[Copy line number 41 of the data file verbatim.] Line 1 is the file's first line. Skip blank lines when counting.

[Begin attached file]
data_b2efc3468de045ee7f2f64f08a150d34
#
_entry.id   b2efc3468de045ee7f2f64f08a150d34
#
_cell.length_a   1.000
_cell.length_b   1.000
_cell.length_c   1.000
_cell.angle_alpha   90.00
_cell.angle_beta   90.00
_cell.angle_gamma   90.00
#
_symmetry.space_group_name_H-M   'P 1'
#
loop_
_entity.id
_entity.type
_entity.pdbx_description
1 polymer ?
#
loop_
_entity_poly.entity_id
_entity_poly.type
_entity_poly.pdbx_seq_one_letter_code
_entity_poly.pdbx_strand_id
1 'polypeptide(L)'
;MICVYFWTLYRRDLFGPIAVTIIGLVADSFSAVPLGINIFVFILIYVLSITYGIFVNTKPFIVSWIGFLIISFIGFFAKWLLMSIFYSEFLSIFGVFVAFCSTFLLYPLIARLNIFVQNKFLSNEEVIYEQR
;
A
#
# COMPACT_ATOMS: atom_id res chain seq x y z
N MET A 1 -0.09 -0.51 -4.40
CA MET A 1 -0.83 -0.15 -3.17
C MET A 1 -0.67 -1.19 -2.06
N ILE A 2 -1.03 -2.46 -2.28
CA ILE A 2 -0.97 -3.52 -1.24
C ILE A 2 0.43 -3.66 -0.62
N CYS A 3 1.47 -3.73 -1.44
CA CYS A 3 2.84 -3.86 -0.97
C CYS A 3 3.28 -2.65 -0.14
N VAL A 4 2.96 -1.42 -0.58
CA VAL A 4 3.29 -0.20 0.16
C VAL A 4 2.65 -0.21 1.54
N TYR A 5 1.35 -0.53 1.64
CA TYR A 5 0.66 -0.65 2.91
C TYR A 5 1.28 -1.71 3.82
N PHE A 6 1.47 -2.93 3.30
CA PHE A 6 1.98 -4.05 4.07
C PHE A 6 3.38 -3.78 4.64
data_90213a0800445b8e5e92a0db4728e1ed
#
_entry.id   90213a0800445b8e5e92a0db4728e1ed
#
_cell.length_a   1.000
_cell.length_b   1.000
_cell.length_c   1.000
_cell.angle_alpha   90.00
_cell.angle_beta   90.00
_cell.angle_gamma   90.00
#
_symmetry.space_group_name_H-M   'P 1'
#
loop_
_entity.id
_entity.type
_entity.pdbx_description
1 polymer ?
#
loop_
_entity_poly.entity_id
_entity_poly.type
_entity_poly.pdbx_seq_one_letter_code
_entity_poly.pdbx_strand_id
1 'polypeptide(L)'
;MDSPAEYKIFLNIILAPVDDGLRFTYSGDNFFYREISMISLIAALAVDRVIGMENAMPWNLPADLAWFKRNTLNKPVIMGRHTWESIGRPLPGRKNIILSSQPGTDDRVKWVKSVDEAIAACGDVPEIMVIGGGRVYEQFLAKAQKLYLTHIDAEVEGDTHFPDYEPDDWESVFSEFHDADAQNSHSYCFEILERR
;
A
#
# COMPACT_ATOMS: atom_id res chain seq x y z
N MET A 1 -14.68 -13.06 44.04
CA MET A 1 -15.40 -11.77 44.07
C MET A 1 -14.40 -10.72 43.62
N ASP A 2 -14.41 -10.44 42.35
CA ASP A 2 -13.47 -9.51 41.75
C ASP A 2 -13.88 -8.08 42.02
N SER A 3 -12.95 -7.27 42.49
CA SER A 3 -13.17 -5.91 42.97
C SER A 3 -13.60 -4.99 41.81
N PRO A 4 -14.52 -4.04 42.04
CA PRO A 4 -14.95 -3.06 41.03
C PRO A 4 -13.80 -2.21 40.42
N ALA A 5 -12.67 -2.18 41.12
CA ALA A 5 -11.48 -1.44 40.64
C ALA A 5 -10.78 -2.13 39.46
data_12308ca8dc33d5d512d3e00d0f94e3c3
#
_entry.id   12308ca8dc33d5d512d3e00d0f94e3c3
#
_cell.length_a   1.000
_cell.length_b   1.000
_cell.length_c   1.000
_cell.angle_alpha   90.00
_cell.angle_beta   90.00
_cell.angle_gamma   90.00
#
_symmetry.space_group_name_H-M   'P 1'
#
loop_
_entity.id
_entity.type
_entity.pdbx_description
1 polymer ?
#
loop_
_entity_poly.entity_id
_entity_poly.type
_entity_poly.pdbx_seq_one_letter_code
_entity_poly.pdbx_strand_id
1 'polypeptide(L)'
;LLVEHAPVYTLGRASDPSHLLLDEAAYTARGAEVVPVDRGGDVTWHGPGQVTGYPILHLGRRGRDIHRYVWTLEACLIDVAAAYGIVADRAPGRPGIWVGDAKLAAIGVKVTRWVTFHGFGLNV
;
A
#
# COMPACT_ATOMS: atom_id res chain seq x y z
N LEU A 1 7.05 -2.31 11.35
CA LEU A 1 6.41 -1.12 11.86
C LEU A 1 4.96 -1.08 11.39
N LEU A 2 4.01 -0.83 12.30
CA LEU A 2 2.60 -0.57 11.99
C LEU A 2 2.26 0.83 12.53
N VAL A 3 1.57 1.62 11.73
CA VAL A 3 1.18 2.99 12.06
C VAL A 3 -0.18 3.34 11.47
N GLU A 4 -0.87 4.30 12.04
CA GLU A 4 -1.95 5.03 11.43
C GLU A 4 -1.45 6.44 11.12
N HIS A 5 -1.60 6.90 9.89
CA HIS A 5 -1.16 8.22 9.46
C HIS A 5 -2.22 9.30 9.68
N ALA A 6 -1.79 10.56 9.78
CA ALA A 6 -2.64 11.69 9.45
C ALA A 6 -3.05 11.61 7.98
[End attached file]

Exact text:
CA VAL A 4 3.29 -0.20 0.16